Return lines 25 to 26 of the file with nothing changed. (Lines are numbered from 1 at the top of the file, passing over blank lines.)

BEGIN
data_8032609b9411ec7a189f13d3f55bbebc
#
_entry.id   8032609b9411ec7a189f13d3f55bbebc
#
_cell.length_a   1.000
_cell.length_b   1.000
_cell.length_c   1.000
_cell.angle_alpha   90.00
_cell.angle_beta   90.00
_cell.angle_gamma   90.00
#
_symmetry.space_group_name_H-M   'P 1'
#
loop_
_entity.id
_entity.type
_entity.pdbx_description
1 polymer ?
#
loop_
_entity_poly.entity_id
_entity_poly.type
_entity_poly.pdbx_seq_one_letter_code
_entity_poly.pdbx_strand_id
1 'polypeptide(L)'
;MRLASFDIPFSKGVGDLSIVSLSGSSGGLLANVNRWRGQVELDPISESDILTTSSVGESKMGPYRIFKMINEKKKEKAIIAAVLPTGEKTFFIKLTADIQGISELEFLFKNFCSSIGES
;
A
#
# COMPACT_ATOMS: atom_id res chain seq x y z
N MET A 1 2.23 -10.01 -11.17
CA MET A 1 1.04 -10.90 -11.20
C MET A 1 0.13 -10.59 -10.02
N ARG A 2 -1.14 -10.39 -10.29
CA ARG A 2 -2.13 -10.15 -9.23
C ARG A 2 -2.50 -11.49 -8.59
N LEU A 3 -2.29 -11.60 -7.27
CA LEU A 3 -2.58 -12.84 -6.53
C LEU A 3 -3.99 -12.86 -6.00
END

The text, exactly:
1 'polypeptide(L)'
;MRLASFDIPFSKGVGDLSIVSLSGSSGGLLANVNRWRGQVELDPISESDILTTSSVGESKMGPYRIFKMINEKKKEKAIIAAVLPTGEKTFFIKLTADIQGISELEFLFKNFCSSIGES